process. This recognises that pPCI is of benefit if
performed within 60 minutes of potential fibrinolysis
(assuming maximum of 30 minutes to diagnose and
treat from first patient contact).[3]
Procedure (continued)
-- Complete the ‘STEMI reperfusion capture form’
and attach a copy of the 12-Lead ECG, ‘Reperfusion
checklist’ and if appropriate, the Death & Cardiac
Arrest Report Form (DCARF).
-- Forward the documentation package directly to the
Australian Centre for Pre-hospital Research.
Note: All cases are to be reviewed by the Medical Director.
Local work instruction
• LWIs have been developed outlining the local practices
for providing early reperfusion, including, but not
limited to:
-- Contraindications, accessing and availability of pPCI
-- The system for pre-alerting medical facilities
Audit
• All STEMIs are to be reported to the QAS on-call medical
officer (24/7). Cases after 12 midnight can be telephones
through the next morning if there were no complications.
• All cases of suspected Acute Myocardial Infartion
attended by the ICP where a 12-Lead ECG is acquired
(whether treated with fibrinolysis/referred for pPCI or
not) are subject to clinical review through the following
process:
-- Select final assessment as ‘Acute Myocardial
Infarction’ and complete the eARF in accordance
with current standards.
Coronary artery reperfusion – Page 4 of 12
Clinical practice procedures
Coronary artery reperfusion
Version 1.2 – June 2012
Page 5 of 12
Additional information
Fibrinolysis
Patient meets fibrinolysis criteria
pPCI
Patient meets PCI criteria according
to Local Work Instruction
Notify hospital of potential pPCI candidate
Consent given for enoxaparin and tenecleplase
and consent form signed by patient
Consent given for heparin and clopidogrel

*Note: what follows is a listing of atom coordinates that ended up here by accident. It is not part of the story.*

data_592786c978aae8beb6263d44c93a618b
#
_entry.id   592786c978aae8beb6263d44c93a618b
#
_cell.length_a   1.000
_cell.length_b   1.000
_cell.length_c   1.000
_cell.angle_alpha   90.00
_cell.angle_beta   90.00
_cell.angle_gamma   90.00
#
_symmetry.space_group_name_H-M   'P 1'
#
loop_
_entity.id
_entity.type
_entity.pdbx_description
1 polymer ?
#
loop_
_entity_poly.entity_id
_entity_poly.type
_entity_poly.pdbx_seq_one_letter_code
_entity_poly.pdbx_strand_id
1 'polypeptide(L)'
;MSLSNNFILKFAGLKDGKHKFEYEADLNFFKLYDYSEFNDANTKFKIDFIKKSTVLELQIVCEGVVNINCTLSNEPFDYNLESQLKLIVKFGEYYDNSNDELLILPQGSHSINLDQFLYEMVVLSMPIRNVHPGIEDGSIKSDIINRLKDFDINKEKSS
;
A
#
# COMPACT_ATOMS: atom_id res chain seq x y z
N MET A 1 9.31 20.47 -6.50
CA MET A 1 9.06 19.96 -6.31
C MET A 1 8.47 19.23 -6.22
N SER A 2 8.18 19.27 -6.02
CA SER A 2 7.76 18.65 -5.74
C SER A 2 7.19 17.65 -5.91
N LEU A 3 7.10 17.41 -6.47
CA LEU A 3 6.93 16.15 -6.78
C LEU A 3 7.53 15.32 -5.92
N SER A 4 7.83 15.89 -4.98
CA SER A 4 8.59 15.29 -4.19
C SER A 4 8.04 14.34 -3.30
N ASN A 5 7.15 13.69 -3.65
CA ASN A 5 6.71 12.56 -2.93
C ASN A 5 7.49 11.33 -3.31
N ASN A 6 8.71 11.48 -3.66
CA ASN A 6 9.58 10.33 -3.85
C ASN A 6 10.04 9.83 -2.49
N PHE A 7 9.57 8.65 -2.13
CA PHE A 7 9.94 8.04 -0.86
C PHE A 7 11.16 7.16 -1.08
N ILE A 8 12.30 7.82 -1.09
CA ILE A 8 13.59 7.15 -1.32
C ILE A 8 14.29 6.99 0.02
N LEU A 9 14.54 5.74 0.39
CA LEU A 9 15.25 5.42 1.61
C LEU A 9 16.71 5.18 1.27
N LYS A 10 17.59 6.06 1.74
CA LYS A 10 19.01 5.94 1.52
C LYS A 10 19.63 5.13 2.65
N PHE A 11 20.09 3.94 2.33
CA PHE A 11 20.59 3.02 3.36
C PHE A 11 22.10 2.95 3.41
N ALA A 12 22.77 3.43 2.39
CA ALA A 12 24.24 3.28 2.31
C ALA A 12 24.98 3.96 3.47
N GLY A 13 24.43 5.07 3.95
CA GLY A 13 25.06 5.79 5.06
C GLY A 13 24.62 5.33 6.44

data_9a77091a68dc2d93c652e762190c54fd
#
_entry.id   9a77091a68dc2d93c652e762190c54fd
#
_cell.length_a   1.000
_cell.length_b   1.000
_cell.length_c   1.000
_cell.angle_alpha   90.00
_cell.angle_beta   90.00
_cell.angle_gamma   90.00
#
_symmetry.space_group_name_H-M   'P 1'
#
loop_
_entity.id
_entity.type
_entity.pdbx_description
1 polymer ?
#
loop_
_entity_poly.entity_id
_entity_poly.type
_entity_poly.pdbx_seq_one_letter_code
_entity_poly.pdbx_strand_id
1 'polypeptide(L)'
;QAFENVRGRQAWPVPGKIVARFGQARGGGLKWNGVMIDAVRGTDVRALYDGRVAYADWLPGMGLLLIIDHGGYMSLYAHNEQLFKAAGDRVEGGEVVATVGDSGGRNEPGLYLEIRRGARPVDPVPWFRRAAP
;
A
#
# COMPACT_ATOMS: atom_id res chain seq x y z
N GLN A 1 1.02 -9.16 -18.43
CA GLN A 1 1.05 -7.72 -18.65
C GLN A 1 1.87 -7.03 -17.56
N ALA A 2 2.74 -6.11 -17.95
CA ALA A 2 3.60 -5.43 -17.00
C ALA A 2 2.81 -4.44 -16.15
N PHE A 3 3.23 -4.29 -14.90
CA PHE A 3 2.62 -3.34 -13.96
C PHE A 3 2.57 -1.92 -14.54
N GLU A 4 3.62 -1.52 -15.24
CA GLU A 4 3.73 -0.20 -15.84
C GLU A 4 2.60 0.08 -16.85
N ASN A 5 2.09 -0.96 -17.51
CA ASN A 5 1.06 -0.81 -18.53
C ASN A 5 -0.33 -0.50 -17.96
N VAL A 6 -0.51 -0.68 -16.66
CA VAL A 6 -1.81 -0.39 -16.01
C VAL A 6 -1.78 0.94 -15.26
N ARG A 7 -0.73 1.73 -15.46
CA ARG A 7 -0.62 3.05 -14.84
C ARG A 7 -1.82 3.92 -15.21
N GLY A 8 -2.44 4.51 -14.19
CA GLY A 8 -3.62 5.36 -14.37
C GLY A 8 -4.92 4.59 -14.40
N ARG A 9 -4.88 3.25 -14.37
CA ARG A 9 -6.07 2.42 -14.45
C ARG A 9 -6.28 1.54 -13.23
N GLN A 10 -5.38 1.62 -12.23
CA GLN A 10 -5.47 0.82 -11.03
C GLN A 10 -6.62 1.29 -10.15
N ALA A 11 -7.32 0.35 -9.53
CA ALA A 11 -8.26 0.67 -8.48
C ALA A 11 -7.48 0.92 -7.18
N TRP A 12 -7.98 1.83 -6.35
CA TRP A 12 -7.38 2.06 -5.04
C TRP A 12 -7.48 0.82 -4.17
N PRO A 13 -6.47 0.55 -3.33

and consent form signed by patient
Assuming standard
cares given
Assuming standard
cares given
Enoxaparin 30 mg IV
Tenecteplase
Clopidogrel 300mg
Heparin 5000 units IV
Clopidogrel 600 mg
Enoxaparin 1 mg/kg (up to max 100 mg)
subcut at 15 min post initial dose
Pre-notify as appropriate
Code 2 transport unless altered
vital signs
Code 1 transport to hospital
QAS Coronary Artery Reperfusion Check List
QAS Coronary Artery Reperfusion Check List
(back of form)
PATIENT DETAILS
Patient
Surname
Age
CONSENT
Given
Name
Date
All patients eligible for reperfusion MUST read the following and, if consent is given, the patient
must sign the bottom section of this form.
Incident
Number
INDICATIONS – if the answer is NO or UNSURE to ANY of the
following, do NOT administer any reperfusion drugs
Yes
No
Unsure
Ongoing ischaemic chest pain < 6 hours duration?
12-Lead ECG with persistent ST- elevation ≥ 1mm in at least two
contiguous limb leads AND/OR ≥ 2mm in two contiguous chest leads
V1 – V6?
Normal QRS width (< 0.12 seconds) OR right bundle branch block?
Patient is < 75 years of age?
Systolic BP < 180 (at all times during current acute episode)?
Diastolic BP < 110 (at all times during current acute episode)?
GCS = 15?
CONTRA-INDICATIONS – if the answer is YES or UNSURE to ANY
of the following questions, do NOT administer any reperfusion drugs
Known allergy to Tenecteplase, Enoxaparin / Heparin or Clopidogrel
(as appropriate)?
Left BBB identified on 12-Lead ECG?
Current or history of thrombocytopenia?